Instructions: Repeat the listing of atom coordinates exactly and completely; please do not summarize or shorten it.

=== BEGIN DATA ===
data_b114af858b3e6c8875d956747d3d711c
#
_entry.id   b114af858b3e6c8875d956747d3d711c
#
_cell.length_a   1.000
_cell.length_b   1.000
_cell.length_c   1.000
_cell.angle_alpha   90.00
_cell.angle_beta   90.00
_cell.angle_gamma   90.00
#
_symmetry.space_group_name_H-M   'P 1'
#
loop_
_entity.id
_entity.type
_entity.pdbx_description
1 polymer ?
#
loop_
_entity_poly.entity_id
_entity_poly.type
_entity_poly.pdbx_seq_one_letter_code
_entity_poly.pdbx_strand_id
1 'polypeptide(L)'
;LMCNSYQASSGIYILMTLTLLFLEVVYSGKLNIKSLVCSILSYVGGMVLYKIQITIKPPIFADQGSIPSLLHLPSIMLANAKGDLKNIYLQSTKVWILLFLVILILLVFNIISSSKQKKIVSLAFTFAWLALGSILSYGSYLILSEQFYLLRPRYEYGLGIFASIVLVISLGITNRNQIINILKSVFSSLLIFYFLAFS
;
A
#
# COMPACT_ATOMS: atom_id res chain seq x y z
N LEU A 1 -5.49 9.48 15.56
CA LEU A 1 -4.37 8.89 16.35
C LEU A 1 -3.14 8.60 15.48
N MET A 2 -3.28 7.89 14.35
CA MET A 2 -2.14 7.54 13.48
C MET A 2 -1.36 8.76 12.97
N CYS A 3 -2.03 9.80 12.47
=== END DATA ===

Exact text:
data_b114af858b3e6c8875d956747d3d711c
#
_entry.id   b114af858b3e6c8875d956747d3d711c
#
_cell.length_a   1.000
_cell.length_b   1.000
_cell.length_c   1.000
_cell.angle_alpha   90.00
_cell.angle_beta   90.00
_cell.angle_gamma   90.00
#
_symmetry.space_group_name_H-M   'P 1'
#
loop_
_entity.id
_entity.type
_entity.pdbx_description
1 polymer ?
#
loop_
_entity_poly.entity_id
_entity_poly.type
_entity_poly.pdbx_seq_one_letter_code
_entity_poly.pdbx_strand_id
1 'polypeptide(L)'
;LMCNSYQASSGIYILMTLTLLFLEVVYSGKLNIKSLVCSILSYVGGMVLYKIQITIKPPIFADQGSIPSLLHLPSIMLANAKGDLKNIYLQSTKVWILLFLVILILLVFNIISSSKQKKIVSLAFTFAWLALGSILSYGSYLILSEQFYLLRPRYEYGLGIFASIVLVISLGITNRNQIINILKSVFSSLLIFYFLAFS
;
A
#
# COMPACT_ATOMS: atom_id res chain seq x y z
N LEU A 1 -5.49 9.48 15.56
CA LEU A 1 -4.37 8.89 16.35
C LEU A 1 -3.14 8.60 15.48
N MET A 2 -3.28 7.89 14.35
CA MET A 2 -2.14 7.54 13.48
C MET A 2 -1.36 8.76 12.97
N CYS A 3 -2.03 9.80 12.47